Thursday, June 26, 2014

David Livingstone

David Livingstone 

David was born in Lanarkshire AD 1813. As a child, David Livingstone worked in a mill in Lanarkshire 14 hours every day, for six days a week. That meant that it left David little time to go to school. David loved science. In those days many people believed that science and Christianity did not go together, which meant that David could not study science. But one Sunday morning a book sent by a Dr Dick was read in the Congregational Church that the Livingstone family attended. The church was captivated by this book that said science and Christianity could  go together! David was relieved that he could now become a Christian and still study Science.

David believed that God was calling him to be a medical missionary, and the more he prayed about it the more he felt he should become a missionary.

David decided to go to college. After he made some quick calculations he discovered that if he saved every spare penny he earned at the mill for three years he could go to Anderson College for a term, which was the cheapest College in Glasgow that he could find.

When he got to college he started studying right away. His main goal was to become a missionary in China and to also become a doctor. He finished term one in Anderson College and headed back home. When the time came for term two he did not have enough money to go back to College, so his older brother gave him enough money as was the custom in those days. After finishing his terms in Anderson College he was sent for further training at the London Missionary Society offices in London. After training some more and having occasional mishaps, like forgetting a sermon, David was ordained as a pastor and a missionary. But the problem was that he could not go to China because of the Opium Wars. So after talking to another missionary who was stationed at Kuruman in Africa he decided to go to Africa.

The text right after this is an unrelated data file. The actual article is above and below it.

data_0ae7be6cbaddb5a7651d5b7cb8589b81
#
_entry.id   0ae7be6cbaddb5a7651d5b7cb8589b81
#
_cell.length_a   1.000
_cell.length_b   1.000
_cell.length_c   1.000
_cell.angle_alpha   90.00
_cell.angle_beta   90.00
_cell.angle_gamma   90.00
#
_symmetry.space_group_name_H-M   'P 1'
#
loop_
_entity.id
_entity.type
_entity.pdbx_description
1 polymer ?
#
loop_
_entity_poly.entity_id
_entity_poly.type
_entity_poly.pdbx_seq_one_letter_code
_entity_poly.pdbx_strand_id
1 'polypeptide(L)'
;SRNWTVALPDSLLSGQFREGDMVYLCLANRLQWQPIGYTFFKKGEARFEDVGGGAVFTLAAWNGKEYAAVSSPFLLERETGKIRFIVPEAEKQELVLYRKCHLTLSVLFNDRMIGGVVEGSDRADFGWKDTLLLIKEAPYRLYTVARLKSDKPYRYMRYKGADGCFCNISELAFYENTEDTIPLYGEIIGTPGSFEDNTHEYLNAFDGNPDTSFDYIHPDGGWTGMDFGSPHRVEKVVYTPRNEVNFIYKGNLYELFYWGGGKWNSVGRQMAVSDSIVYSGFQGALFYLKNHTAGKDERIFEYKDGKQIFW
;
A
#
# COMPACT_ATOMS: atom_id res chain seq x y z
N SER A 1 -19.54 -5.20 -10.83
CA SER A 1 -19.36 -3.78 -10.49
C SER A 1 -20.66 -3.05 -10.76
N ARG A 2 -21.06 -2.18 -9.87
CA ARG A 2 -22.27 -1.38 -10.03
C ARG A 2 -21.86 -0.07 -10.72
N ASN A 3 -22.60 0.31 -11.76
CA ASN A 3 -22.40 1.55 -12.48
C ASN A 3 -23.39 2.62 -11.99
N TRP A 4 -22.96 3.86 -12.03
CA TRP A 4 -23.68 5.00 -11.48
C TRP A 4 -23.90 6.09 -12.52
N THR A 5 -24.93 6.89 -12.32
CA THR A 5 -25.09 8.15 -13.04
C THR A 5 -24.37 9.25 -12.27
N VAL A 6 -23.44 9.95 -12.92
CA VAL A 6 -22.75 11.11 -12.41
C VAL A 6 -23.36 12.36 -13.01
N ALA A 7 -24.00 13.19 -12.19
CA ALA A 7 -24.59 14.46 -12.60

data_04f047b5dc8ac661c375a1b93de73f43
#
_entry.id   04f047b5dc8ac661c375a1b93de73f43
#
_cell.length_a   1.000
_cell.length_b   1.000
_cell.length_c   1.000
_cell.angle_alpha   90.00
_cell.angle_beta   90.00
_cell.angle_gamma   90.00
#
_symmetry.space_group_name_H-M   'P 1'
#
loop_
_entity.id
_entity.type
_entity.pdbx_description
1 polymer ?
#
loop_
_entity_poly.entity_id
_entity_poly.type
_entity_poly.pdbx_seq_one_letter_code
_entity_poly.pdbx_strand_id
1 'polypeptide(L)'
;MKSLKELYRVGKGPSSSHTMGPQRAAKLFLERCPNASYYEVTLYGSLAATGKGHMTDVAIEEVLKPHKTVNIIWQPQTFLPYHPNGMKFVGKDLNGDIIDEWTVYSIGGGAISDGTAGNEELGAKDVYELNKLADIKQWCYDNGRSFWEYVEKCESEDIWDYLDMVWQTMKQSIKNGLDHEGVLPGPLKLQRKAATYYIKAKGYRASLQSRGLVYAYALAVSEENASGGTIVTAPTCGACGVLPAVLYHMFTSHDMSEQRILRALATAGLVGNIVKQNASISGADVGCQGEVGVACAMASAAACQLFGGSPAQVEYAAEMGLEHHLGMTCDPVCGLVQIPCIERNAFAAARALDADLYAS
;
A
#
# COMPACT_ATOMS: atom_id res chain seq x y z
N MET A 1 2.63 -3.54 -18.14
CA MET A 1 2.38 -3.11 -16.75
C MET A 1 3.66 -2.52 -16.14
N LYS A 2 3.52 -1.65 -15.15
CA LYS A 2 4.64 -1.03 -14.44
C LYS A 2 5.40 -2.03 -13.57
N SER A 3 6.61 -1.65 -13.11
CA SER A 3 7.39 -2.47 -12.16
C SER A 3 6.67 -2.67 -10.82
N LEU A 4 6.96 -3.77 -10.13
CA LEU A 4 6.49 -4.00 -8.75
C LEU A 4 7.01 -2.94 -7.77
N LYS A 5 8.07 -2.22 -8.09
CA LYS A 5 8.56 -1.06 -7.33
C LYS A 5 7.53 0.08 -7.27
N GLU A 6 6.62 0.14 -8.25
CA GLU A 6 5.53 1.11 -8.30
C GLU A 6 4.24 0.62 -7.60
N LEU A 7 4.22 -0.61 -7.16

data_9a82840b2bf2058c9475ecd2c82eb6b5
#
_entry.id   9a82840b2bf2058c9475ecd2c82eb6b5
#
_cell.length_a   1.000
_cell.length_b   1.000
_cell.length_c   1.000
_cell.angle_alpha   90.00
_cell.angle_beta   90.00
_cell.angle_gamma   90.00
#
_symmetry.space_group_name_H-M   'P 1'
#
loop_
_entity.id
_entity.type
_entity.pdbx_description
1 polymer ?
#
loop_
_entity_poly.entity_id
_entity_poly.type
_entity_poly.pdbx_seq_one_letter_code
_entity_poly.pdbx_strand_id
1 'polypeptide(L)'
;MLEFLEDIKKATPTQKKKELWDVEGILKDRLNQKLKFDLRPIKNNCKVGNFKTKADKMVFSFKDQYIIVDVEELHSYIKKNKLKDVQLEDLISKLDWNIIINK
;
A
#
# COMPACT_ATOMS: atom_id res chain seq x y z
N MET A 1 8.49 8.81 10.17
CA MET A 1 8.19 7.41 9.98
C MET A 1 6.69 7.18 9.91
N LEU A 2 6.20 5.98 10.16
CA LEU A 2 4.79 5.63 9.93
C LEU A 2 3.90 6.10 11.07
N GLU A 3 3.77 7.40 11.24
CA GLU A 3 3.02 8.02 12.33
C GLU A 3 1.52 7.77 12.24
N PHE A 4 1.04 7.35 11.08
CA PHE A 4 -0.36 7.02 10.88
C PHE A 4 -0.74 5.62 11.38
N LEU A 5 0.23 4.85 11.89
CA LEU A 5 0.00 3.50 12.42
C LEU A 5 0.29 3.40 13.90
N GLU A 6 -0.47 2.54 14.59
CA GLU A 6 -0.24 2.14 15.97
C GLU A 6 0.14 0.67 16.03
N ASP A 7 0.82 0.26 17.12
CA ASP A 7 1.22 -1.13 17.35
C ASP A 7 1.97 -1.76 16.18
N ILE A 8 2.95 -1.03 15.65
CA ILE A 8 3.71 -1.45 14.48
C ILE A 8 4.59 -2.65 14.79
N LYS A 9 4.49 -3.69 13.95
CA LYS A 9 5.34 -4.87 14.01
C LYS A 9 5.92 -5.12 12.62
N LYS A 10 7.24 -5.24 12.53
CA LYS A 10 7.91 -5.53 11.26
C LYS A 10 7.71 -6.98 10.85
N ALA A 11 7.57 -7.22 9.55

David Livingstone mapped most of the unexplored places in Africa. And he learned there languages but he had a few mishaps with some of the languages. When he was preaching a sermon about sin he discovered later that he was preaching against cow dung. Many of the tribes he visited had problems with lions  eating their livestock. Once at Kuruman David got attacked by a lion  when he helped the tribesman protect their livestock. The lion had pinned him to the ground and made a huge gash in his arm, he also broke a few bones. He was rescued by his African interpreter.

He went back to England and wrote a book describing his adventures and explorations and became famous. He met with Queen Victoria and talked with her about his explorations. He told her that when he was in Africa some of the Africans had asked him how many cows she had, and that why had he never met his big Chief. She laughed and was amused.

He married Mary Moffat, daughter of the director of the Kuruman mission station and had six children and didn’t spend much time with them. Once one of his daughters did not recognise him. 

David went back to Africa and soon people thought that he was dead. So an American newspaper the New York Herald sent Henry Stanley an explorer to find David. He found him in Ujiji on the coast of lake Tanganyika, and greeted him with the famous line “Doctor Livingstone I presume”.

David also hated the slavery that was going on around the area he was traveling in. 
He died in a village on the coast of lake Tanganyika in 1873. His attendants wrapped his body in bark and tar and the took it to England were it was buried in Westminster Abbey.

I like David Livingstone because he was an explorer who never gave up and also because he found unknown places such as “The smoke that thunders” (Victoria falls) and Lake Tanganyika. 

Essay by Tiger 

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